The lockdown came into effect in Nepal on March 24 to curb the spread of coronavirus confining people to their homes while schools, offices and businesses shut down. Nobody knew how the situation would unfold and for how long the lockdown would continue.
At that moment Founder of Discover City, Saurav Rimal had two choices: To stay home and be depressed because his works were on hold, or to do something. He chose the latter.
“I chose to go out and help and feed animals,” shares the 32-year-old who didn’t want to dwell in the tension of work that was stalled due to lockdown.
“It was better to do something.”
Rimal says that he used to feed the dogs before the lockdown but “always wanted to do that on a larger scale”.
So Rimal went out within few days of the beginning of the lockdown to feed the Capital’s stray dogs — he teamed up Dalle restaurant who prepared the food.
He later partnered with Smile Nepal, and the horizon of his initiative to feed dogs broadened to other animals like monkeys and cows, as well as needy people.
As per him, their team comprising volunteers stopped to feed dogs whenever they saw dogs — they loaded prepared food in their vehicle and fed the dogs whenever/wherever they saw them.
“But now we are targeting public places that are not filled with public.
That is because stray animals are living because of us (humans) in our ecosystem — we give them one piece when we are eating two pieces of biscuit, or they survive on the garbage thrown by us or of a restaurant…” he adds.
The team as such is feeding dogs at Bhrikutimandap, Gongabu Bus Park, Teku areas among others where there are no or very less people.
“We are focussing on these areas for a certain time at least — many dogs are dying and have lost weight,” he reveals of the conditions of the stray dogs.
This team is feeding more than 500 dogs of Kathmandu, Lalitpur and Ring Road areas four days a week.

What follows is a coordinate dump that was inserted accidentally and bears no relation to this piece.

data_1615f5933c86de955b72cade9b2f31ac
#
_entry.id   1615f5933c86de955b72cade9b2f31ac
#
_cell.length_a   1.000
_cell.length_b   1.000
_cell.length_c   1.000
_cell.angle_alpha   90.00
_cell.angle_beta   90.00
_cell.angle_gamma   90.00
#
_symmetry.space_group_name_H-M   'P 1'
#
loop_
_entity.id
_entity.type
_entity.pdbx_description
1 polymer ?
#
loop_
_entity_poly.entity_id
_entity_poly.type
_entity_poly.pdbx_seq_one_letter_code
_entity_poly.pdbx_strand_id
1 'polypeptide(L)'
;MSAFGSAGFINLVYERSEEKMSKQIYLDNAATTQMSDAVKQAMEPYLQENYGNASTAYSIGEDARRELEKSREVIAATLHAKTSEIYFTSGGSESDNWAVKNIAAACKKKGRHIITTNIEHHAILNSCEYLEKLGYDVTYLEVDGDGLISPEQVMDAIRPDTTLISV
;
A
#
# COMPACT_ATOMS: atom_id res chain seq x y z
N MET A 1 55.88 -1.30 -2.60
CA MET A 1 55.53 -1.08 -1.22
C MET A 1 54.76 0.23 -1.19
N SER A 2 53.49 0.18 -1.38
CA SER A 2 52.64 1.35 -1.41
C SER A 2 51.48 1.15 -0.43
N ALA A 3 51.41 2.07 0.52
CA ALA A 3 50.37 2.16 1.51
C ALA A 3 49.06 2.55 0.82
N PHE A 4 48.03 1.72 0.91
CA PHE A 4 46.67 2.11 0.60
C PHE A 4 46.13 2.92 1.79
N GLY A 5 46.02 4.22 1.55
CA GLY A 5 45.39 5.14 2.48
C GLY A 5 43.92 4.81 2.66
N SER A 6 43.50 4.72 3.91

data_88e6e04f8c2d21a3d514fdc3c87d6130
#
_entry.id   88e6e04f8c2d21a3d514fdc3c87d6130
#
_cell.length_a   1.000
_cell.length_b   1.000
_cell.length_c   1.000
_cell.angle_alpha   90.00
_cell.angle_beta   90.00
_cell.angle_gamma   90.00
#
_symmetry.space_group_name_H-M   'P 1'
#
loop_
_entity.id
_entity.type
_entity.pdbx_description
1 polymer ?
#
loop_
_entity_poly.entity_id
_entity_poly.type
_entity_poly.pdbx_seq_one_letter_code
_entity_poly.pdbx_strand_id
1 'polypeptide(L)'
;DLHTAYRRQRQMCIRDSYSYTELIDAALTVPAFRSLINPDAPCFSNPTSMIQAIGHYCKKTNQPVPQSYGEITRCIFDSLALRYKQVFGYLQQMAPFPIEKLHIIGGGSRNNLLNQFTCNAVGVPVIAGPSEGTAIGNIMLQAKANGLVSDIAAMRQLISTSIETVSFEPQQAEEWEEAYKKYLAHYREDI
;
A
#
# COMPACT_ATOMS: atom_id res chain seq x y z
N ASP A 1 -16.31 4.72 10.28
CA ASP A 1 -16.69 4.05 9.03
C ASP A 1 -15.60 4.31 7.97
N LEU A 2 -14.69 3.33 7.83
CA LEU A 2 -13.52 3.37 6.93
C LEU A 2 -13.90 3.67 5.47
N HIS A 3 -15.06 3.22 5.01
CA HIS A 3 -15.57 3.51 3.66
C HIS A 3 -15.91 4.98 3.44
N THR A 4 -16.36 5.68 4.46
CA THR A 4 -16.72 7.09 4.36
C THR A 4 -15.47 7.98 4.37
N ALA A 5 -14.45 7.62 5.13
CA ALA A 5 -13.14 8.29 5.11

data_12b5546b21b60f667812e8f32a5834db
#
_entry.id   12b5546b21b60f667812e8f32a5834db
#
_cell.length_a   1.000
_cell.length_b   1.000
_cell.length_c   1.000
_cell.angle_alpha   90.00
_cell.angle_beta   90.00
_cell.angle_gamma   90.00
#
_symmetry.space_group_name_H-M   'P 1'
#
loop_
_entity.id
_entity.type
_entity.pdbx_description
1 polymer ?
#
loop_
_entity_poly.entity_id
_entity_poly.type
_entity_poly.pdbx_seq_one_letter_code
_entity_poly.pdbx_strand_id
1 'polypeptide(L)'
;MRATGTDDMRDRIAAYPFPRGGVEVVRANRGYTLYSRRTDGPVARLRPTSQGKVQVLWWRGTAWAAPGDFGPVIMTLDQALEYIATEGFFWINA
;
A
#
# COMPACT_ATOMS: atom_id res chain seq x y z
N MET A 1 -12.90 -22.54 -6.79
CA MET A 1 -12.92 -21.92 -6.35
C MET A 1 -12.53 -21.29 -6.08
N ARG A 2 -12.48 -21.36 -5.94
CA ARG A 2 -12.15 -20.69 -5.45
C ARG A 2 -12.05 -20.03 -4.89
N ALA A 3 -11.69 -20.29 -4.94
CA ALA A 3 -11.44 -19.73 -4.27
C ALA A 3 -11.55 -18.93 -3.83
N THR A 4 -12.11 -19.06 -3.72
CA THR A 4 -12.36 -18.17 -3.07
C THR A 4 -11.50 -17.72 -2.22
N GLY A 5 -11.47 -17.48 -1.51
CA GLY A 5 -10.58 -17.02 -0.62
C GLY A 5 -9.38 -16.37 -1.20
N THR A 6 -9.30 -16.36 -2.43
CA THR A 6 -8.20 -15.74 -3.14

Alongside they are also feeding fruits to monkeys of Swoyambhu, Pashupati and Thapathali areas, and cows of the Pashupati area from the fund collected by Smile Nepal.
Moreover, they have been/are helping Indian migrant workers, daily wage workers, pregnant women, postnatal women and waste management workers in Kathmandu, Dhulikhel and Pokhara with relief packages of daily essentials.
They have helped more than 800 people till date — their aim is to cater to the needy and Rimal hopes they have been able to achieve that.
Nonetheless, the three months in which he has helped animals and humans alike has been an achievement for him.
“Feeding animals is amazing.
If you join it as volunteer you would know how it feels. They way they welcome you … it is beyond imagination. You will feel it’s like a big achievement.”
During the process of feeding dogs, he shares that they got to meet other dog lovers for who he has high respect and also got to motivate others to do the same.
Pointing out that “there is a need to help out there”, Rimal opines, “There is lot to do still.”
A version of this article appears in e-paper on July 8, 2020, of The Himalayan Times.